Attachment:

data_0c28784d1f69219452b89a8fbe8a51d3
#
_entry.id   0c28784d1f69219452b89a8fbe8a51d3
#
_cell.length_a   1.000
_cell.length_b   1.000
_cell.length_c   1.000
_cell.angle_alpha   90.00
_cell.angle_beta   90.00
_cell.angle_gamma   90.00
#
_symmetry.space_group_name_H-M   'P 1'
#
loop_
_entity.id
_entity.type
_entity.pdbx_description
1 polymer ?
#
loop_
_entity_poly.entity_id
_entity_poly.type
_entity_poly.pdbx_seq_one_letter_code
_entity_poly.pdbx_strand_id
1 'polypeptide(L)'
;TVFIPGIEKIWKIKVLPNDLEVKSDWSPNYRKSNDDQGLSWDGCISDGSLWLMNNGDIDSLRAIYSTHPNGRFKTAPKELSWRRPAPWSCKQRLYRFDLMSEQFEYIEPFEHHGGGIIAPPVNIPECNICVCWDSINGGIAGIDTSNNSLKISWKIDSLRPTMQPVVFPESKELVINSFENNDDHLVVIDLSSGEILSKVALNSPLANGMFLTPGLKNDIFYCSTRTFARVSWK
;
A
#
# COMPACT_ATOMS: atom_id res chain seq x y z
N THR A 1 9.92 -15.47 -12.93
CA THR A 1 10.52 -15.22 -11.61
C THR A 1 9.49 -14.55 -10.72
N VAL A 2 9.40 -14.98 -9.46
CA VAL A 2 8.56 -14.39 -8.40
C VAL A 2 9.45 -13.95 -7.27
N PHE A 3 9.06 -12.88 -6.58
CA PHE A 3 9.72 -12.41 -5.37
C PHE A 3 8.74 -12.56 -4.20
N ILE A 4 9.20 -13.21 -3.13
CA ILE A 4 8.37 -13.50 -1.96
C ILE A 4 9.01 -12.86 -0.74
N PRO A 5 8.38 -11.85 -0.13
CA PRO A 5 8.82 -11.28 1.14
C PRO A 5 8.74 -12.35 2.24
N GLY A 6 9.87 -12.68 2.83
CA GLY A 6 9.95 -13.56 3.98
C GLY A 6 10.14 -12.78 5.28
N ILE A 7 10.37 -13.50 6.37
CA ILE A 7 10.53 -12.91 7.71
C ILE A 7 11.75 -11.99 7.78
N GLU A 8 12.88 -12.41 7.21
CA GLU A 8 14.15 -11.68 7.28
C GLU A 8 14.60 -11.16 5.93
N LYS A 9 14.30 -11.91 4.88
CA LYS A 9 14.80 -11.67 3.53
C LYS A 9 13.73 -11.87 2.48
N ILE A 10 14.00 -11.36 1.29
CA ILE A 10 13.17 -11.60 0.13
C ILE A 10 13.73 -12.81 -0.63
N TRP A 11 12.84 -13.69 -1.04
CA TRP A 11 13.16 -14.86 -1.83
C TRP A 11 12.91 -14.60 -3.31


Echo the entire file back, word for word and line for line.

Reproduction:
data_0c28784d1f69219452b89a8fbe8a51d3
#
_entry.id   0c28784d1f69219452b89a8fbe8a51d3
#
_cell.length_a   1.000
_cell.length_b   1.000
_cell.length_c   1.000
_cell.angle_alpha   90.00
_cell.angle_beta   90.00
_cell.angle_gamma   90.00
#
_symmetry.space_group_name_H-M   'P 1'
#
loop_
_entity.id
_entity.type
_entity.pdbx_description
1 polymer ?
#
loop_
_entity_poly.entity_id
_entity_poly.type
_entity_poly.pdbx_seq_one_letter_code
_entity_poly.pdbx_strand_id
1 'polypeptide(L)'
;TVFIPGIEKIWKIKVLPNDLEVKSDWSPNYRKSNDDQGLSWDGCISDGSLWLMNNGDIDSLRAIYSTHPNGRFKTAPKELSWRRPAPWSCKQRLYRFDLMSEQFEYIEPFEHHGGGIIAPPVNIPECNICVCWDSINGGIAGIDTSNNSLKISWKIDSLRPTMQPVVFPESKELVINSFENNDDHLVVIDLSSGEILSKVALNSPLANGMFLTPGLKNDIFYCSTRTFARVSWK
;
A
#
# COMPACT_ATOMS: atom_id res chain seq x y z
N THR A 1 9.92 -15.47 -12.93
CA THR A 1 10.52 -15.22 -11.61
C THR A 1 9.49 -14.55 -10.72
N VAL A 2 9.40 -14.98 -9.46
CA VAL A 2 8.56 -14.39 -8.40
C VAL A 2 9.45 -13.95 -7.27
N PHE A 3 9.06 -12.88 -6.58
CA PHE A 3 9.72 -12.41 -5.37
C PHE A 3 8.74 -12.56 -4.20
N ILE A 4 9.20 -13.21 -3.13
CA ILE A 4 8.37 -13.50 -1.96
C ILE A 4 9.01 -12.86 -0.74
N PRO A 5 8.38 -11.85 -0.13
CA PRO A 5 8.82 -11.28 1.14
C PRO A 5 8.74 -12.35 2.24
N GLY A 6 9.87 -12.68 2.83
CA GLY A 6 9.95 -13.56 3.98
C GLY A 6 10.14 -12.78 5.28
N ILE A 7 10.37 -13.50 6.37
CA ILE A 7 10.53 -12.91 7.71
C ILE A 7 11.75 -11.99 7.78
N GLU A 8 12.88 -12.41 7.21
CA GLU A 8 14.15 -11.68 7.28
C GLU A 8 14.60 -11.16 5.93
N LYS A 9 14.30 -11.91 4.88
CA LYS A 9 14.80 -11.67 3.53
C LYS A 9 13.73 -11.87 2.48
N ILE A 10 14.00 -11.36 1.29
CA ILE A 10 13.17 -11.60 0.13
C ILE A 10 13.73 -12.81 -0.63
N TRP A 11 12.84 -13.69 -1.04
CA TRP A 11 13.16 -14.86 -1.83
C TRP A 11 12.91 -14.60 -3.31